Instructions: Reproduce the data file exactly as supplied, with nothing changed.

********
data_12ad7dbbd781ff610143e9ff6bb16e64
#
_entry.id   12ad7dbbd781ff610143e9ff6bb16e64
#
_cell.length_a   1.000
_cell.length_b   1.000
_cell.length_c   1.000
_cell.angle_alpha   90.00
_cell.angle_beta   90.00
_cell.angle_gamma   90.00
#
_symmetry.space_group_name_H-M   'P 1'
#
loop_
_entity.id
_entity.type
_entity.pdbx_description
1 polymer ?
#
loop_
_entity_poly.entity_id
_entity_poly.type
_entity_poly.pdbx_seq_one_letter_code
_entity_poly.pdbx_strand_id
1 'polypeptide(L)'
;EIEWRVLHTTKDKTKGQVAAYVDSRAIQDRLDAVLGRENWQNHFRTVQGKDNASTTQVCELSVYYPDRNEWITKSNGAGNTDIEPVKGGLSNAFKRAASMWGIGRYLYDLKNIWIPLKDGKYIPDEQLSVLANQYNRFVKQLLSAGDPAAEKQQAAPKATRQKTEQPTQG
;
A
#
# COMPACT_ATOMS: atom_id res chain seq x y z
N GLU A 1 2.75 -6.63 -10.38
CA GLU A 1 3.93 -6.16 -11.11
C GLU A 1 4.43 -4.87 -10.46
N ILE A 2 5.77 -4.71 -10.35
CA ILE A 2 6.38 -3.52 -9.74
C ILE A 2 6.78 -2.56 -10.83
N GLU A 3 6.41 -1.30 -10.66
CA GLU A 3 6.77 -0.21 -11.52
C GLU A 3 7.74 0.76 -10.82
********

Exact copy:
data_12ad7dbbd781ff610143e9ff6bb16e64
#
_entry.id   12ad7dbbd781ff610143e9ff6bb16e64
#
_cell.length_a   1.000
_cell.length_b   1.000
_cell.length_c   1.000
_cell.angle_alpha   90.00
_cell.angle_beta   90.00
_cell.angle_gamma   90.00
#
_symmetry.space_group_name_H-M   'P 1'
#
loop_
_entity.id
_entity.type
_entity.pdbx_description
1 polymer ?
#
loop_
_entity_poly.entity_id
_entity_poly.type
_entity_poly.pdbx_seq_one_letter_code
_entity_poly.pdbx_strand_id
1 'polypeptide(L)'
;EIEWRVLHTTKDKTKGQVAAYVDSRAIQDRLDAVLGRENWQNHFRTVQGKDNASTTQVCELSVYYPDRNEWITKSNGAGNTDIEPVKGGLSNAFKRAASMWGIGRYLYDLKNIWIPLKDGKYIPDEQLSVLANQYNRFVKQLLSAGDPAAEKQQAAPKATRQKTEQPTQG
;
A
#
# COMPACT_ATOMS: atom_id res chain seq x y z
N GLU A 1 2.75 -6.63 -10.38
CA GLU A 1 3.93 -6.16 -11.11
C GLU A 1 4.43 -4.87 -10.46
N ILE A 2 5.77 -4.71 -10.35
CA ILE A 2 6.38 -3.52 -9.74
C ILE A 2 6.78 -2.56 -10.83
N GLU A 3 6.41 -1.30 -10.66
CA GLU A 3 6.77 -0.21 -11.52
C GLU A 3 7.74 0.76 -10.82